Government of Ontario reallocates money to fund 30 per cent tuition rebate
ELIGIBLE UNDERGRADUATE STUDENTS were able to receive a 30 per cent tuition rebate from the Government of Ontario on Jan. 5. Funds for the $432-million project were reallocated from other areas of post-secondary education, such as a $42-million funding cut from research grants from Ontario universities. The provincial government insists the rebate for undergraduate students is essential despite the need for research funding from professors and graduate students.
“For [graduate] students, [research funding] is a bit vital,” said Jan Grabowski, a professor in the Department of History at the University of Ottawa. “If you have a professor that has a research grant, then you can hope for some money for yourself.
“Without this, it would be simply impossible. Career-wise, it is essential for graduate students to have this launching pad.”
Grabowski said although the tuition grant helps undergraduate students, the cuts hurt those pursuing graduate studies and trying to start a career. Professors hire graduate students as researchers and use a portion of grant money to send these students to international conferences and fund research abroad.
The McGuinty government, which was re-elected as a minority government on Oct. 6, believes reallocating spending to lower tuition fees will help undergraduate students and insists university research won’t be affected.
“It really boils down to making some choices,” said Yasir Naqvi, parliamentary assistant to the Minister of Finance and member of provincial Parliament for the Ottawa–Centre riding. “The diversion is only for two years and an excess of over $200 million in research funds continues to flow into universities. We’ve taken a very small fraction of money and diverted that to the tuition grant. The majority of the [research] money is intact.”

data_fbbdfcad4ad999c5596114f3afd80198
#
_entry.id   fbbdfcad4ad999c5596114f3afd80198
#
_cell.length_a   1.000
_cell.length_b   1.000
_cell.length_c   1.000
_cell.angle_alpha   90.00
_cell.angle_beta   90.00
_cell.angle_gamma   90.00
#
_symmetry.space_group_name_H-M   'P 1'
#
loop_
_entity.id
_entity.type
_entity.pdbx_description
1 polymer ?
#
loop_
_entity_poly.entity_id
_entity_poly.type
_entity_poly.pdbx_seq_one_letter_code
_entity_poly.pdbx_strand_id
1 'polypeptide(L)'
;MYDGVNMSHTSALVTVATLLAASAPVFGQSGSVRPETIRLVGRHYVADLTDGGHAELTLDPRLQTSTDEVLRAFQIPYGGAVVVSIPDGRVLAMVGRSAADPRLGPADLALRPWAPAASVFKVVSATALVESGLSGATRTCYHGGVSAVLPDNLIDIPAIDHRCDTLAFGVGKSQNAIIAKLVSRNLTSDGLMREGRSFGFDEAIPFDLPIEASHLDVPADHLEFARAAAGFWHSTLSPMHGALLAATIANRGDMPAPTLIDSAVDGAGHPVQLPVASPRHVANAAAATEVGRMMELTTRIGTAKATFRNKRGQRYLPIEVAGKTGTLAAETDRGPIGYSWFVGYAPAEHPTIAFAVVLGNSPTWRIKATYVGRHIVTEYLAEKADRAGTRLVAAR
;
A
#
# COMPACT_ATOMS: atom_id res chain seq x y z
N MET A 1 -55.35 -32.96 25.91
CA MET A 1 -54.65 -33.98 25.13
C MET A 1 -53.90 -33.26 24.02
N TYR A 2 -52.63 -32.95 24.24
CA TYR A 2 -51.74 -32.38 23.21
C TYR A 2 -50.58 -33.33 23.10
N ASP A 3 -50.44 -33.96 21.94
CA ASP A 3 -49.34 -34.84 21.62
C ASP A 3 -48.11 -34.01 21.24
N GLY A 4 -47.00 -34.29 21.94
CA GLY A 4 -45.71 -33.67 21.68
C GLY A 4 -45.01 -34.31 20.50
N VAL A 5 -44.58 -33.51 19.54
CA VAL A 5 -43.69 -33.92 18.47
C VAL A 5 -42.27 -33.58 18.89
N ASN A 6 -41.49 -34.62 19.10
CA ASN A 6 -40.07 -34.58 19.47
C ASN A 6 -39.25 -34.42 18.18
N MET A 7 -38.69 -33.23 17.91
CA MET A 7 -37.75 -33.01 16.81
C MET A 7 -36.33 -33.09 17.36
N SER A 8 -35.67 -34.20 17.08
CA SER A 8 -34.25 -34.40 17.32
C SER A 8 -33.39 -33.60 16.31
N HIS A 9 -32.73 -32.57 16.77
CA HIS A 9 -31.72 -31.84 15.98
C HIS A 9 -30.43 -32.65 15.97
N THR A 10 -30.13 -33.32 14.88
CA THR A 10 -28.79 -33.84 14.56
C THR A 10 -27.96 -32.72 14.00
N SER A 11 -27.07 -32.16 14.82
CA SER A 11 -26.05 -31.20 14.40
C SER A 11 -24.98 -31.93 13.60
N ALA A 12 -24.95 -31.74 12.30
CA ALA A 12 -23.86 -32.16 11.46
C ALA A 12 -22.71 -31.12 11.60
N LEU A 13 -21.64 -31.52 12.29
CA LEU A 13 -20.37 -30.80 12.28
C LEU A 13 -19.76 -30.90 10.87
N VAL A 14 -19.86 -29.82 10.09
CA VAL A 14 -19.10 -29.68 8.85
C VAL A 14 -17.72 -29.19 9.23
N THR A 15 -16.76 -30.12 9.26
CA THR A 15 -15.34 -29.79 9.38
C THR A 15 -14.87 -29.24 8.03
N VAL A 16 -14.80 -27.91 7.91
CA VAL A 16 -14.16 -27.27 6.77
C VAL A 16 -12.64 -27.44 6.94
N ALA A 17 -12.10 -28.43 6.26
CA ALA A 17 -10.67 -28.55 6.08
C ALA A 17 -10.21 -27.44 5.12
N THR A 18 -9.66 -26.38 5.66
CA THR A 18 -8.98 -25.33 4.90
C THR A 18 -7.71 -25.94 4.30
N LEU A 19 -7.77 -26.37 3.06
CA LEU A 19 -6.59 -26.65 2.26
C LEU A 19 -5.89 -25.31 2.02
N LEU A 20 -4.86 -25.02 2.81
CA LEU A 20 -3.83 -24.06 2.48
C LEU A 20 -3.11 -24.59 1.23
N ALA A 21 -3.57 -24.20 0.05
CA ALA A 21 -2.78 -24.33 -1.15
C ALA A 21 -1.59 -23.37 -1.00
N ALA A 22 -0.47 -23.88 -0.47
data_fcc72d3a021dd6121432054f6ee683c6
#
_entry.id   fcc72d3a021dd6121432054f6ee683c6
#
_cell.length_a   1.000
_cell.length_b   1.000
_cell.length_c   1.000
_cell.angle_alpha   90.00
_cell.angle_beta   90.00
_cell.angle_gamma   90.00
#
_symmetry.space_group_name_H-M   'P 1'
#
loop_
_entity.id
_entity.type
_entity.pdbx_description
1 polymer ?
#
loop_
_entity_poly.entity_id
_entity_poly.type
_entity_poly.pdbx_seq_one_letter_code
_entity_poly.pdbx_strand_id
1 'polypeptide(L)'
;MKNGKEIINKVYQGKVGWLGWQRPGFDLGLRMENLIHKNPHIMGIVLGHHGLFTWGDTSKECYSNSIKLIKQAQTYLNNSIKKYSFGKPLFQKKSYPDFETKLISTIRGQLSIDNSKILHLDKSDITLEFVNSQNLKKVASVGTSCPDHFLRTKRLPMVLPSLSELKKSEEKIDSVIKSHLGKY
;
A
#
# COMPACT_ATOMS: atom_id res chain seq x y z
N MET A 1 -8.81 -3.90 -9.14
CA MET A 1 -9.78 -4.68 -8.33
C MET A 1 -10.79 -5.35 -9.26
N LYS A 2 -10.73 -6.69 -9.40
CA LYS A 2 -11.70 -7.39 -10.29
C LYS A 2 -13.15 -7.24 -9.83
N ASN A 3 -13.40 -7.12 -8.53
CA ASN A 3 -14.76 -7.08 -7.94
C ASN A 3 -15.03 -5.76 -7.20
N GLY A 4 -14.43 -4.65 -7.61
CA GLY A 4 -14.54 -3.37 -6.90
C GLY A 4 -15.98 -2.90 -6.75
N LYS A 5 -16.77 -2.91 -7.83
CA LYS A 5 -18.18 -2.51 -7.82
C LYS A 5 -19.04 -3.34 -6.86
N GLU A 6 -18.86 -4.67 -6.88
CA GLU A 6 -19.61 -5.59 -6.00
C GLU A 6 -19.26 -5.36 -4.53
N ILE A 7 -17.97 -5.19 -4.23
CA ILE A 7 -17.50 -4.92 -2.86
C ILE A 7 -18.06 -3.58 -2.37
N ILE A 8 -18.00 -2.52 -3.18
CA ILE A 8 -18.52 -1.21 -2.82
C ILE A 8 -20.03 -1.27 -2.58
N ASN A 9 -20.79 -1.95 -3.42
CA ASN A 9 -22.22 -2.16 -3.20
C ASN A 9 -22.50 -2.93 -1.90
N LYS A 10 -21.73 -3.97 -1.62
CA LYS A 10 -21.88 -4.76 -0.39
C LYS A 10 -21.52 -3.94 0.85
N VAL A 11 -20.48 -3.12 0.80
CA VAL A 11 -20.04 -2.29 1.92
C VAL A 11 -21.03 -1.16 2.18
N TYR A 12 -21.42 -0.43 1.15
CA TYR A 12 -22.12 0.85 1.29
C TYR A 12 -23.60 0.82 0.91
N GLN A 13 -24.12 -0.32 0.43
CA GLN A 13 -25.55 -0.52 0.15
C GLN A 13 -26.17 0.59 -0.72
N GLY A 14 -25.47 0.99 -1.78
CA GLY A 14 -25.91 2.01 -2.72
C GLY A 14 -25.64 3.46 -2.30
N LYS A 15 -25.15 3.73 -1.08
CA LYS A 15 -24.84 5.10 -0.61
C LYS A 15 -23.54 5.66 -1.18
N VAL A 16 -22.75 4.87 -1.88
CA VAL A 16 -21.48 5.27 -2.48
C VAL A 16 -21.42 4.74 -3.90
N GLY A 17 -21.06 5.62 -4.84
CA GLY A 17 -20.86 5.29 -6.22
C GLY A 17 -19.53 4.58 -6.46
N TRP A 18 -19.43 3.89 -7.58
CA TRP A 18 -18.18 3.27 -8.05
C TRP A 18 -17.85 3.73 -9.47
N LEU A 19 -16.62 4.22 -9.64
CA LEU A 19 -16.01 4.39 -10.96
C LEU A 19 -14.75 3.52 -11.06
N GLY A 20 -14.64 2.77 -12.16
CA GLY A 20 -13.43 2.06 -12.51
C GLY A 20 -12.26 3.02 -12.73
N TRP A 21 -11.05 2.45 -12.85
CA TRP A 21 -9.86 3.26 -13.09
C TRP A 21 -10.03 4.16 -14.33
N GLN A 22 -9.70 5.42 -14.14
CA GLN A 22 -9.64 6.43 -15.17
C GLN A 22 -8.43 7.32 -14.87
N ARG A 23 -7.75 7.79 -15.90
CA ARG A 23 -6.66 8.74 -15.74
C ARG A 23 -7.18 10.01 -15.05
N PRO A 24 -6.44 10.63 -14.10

Naqvi said the cut to research funding is only a temporary measure as the province tries to balance one of its largest deficits. According to him, research continues to be a major priority for the current government.
“We need to be extremely prudent in the manner in which we make investments,” said Naqvi. “Our focus right now in unstable economic times is to ensure that we are strengthening the economy and creating new jobs. Education is the best way to do so.”
Grabowski, who has received continuous research funding for the past eight years, believes there are problems in how grants are awarded—granting agencies want professors to justify their research with short-term results instead of abstract ideas that seem to have no practical purpose.
“Now you have to make [research] relevant for policy,” said Grabowski. “[This includes] going out to the community, playing with people nicely, and telling taxpayers that their money is not going to abstract things but useful things.”
Grabowski believes research funding will decline since a large amount of research cannot be justified with short-term gains, and instead has larger possible impacts in the long term.
“This [new application process] is deadly for research,” said Grabowski. “As soon as you ask this question, research takes a back seat to certain expediencies and non-academic considerations.”